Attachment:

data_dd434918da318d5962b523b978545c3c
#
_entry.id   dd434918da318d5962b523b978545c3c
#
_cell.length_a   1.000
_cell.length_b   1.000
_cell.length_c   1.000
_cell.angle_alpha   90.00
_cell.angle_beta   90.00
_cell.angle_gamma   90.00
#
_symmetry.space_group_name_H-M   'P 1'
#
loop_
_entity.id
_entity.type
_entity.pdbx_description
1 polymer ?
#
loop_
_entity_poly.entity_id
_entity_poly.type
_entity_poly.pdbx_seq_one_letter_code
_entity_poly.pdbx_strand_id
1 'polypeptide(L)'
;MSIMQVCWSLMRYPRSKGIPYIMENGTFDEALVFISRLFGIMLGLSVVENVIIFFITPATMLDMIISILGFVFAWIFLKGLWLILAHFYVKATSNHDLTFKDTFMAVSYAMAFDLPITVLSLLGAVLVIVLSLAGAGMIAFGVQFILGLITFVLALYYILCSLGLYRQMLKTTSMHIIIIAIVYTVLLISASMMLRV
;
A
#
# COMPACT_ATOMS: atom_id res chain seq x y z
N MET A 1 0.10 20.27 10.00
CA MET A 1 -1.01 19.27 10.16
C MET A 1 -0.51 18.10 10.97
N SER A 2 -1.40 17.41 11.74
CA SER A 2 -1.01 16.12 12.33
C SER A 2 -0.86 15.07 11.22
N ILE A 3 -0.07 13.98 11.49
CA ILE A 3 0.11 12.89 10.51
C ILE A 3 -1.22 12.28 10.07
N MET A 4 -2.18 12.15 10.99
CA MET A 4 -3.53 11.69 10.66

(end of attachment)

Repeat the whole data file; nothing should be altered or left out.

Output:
data_dd434918da318d5962b523b978545c3c
#
_entry.id   dd434918da318d5962b523b978545c3c
#
_cell.length_a   1.000
_cell.length_b   1.000
_cell.length_c   1.000
_cell.angle_alpha   90.00
_cell.angle_beta   90.00
_cell.angle_gamma   90.00
#
_symmetry.space_group_name_H-M   'P 1'
#
loop_
_entity.id
_entity.type
_entity.pdbx_description
1 polymer ?
#
loop_
_entity_poly.entity_id
_entity_poly.type
_entity_poly.pdbx_seq_one_letter_code
_entity_poly.pdbx_strand_id
1 'polypeptide(L)'
;MSIMQVCWSLMRYPRSKGIPYIMENGTFDEALVFISRLFGIMLGLSVVENVIIFFITPATMLDMIISILGFVFAWIFLKGLWLILAHFYVKATSNHDLTFKDTFMAVSYAMAFDLPITVLSLLGAVLVIVLSLAGAGMIAFGVQFILGLITFVLALYYILCSLGLYRQMLKTTSMHIIIIAIVYTVLLISASMMLRV
;
A
#
# COMPACT_ATOMS: atom_id res chain seq x y z
N MET A 1 0.10 20.27 10.00
CA MET A 1 -1.01 19.27 10.16
C MET A 1 -0.51 18.10 10.97
N SER A 2 -1.40 17.41 11.74
CA SER A 2 -1.01 16.12 12.33
C SER A 2 -0.86 15.07 11.22
N ILE A 3 -0.07 13.98 11.49
CA ILE A 3 0.11 12.89 10.51
C ILE A 3 -1.22 12.28 10.07
N MET A 4 -2.18 12.15 10.99
CA MET A 4 -3.53 11.69 10.66